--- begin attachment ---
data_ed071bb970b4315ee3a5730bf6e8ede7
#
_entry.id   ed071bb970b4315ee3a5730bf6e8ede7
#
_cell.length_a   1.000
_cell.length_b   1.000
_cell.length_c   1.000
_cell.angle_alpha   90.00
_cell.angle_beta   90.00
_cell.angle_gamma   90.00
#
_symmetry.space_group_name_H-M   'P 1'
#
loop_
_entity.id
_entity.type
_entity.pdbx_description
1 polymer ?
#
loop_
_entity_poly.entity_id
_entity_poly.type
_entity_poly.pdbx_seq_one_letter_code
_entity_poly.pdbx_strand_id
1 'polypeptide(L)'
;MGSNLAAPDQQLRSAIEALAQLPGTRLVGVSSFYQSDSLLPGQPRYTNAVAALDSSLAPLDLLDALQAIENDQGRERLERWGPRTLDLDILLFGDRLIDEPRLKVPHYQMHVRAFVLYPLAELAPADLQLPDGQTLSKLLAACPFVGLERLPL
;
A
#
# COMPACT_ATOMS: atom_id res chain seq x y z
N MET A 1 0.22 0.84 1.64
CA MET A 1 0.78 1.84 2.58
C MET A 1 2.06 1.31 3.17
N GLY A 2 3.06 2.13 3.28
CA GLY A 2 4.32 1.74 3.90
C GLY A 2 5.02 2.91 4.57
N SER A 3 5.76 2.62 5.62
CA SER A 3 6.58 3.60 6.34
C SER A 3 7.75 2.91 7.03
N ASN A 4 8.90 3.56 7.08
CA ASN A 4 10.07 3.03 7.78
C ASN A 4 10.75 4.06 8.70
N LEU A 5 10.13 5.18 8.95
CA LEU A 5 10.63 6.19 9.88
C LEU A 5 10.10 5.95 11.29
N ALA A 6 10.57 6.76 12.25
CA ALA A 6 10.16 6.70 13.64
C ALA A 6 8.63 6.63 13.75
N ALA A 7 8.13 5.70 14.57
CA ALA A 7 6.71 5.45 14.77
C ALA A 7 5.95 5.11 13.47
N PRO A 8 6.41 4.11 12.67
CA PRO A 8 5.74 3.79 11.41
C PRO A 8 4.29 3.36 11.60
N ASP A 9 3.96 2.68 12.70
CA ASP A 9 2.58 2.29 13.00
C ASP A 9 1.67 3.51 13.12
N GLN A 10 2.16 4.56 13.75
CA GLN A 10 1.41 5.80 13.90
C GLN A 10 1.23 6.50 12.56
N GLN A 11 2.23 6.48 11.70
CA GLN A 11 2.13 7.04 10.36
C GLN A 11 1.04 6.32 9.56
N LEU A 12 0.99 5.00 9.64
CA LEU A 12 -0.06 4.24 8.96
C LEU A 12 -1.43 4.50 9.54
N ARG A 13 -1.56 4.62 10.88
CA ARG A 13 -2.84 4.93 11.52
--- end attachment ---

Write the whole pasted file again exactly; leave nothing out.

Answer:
data_ed071bb970b4315ee3a5730bf6e8ede7
#
_entry.id   ed071bb970b4315ee3a5730bf6e8ede7
#
_cell.length_a   1.000
_cell.length_b   1.000
_cell.length_c   1.000
_cell.angle_alpha   90.00
_cell.angle_beta   90.00
_cell.angle_gamma   90.00
#
_symmetry.space_group_name_H-M   'P 1'
#
loop_
_entity.id
_entity.type
_entity.pdbx_description
1 polymer ?
#
loop_
_entity_poly.entity_id
_entity_poly.type
_entity_poly.pdbx_seq_one_letter_code
_entity_poly.pdbx_strand_id
1 'polypeptide(L)'
;MGSNLAAPDQQLRSAIEALAQLPGTRLVGVSSFYQSDSLLPGQPRYTNAVAALDSSLAPLDLLDALQAIENDQGRERLERWGPRTLDLDILLFGDRLIDEPRLKVPHYQMHVRAFVLYPLAELAPADLQLPDGQTLSKLLAACPFVGLERLPL
;
A
#
# COMPACT_ATOMS: atom_id res chain seq x y z
N MET A 1 0.22 0.84 1.64
CA MET A 1 0.78 1.84 2.58
C MET A 1 2.06 1.31 3.17
N GLY A 2 3.06 2.13 3.28
CA GLY A 2 4.32 1.74 3.90
C GLY A 2 5.02 2.91 4.57
N SER A 3 5.76 2.62 5.62
CA SER A 3 6.58 3.60 6.34
C SER A 3 7.75 2.91 7.03
N ASN A 4 8.90 3.56 7.08
CA ASN A 4 10.07 3.03 7.78
C ASN A 4 10.75 4.06 8.70
N LEU A 5 10.13 5.18 8.95
CA LEU A 5 10.63 6.19 9.88
C LEU A 5 10.10 5.95 11.29
N ALA A 6 10.57 6.76 12.25
CA ALA A 6 10.16 6.70 13.64
C ALA A 6 8.63 6.63 13.75
N ALA A 7 8.13 5.70 14.57
CA ALA A 7 6.71 5.45 14.77
C ALA A 7 5.95 5.11 13.47
N PRO A 8 6.41 4.11 12.67
CA PRO A 8 5.74 3.79 11.41
C PRO A 8 4.29 3.36 11.60
N ASP A 9 3.96 2.68 12.70
CA ASP A 9 2.58 2.29 13.00
C ASP A 9 1.67 3.51 13.12
N GLN A 10 2.16 4.56 13.75
CA GLN A 10 1.41 5.80 13.90
C GLN A 10 1.23 6.50 12.56
N GLN A 11 2.23 6.48 11.70
CA GLN A 11 2.13 7.04 10.36
C GLN A 11 1.04 6.32 9.56
N LEU A 12 0.99 5.00 9.64
CA LEU A 12 -0.06 4.24 8.96
C LEU A 12 -1.43 4.50 9.54
N ARG A 13 -1.56 4.62 10.88
CA ARG A 13 -2.84 4.93 11.52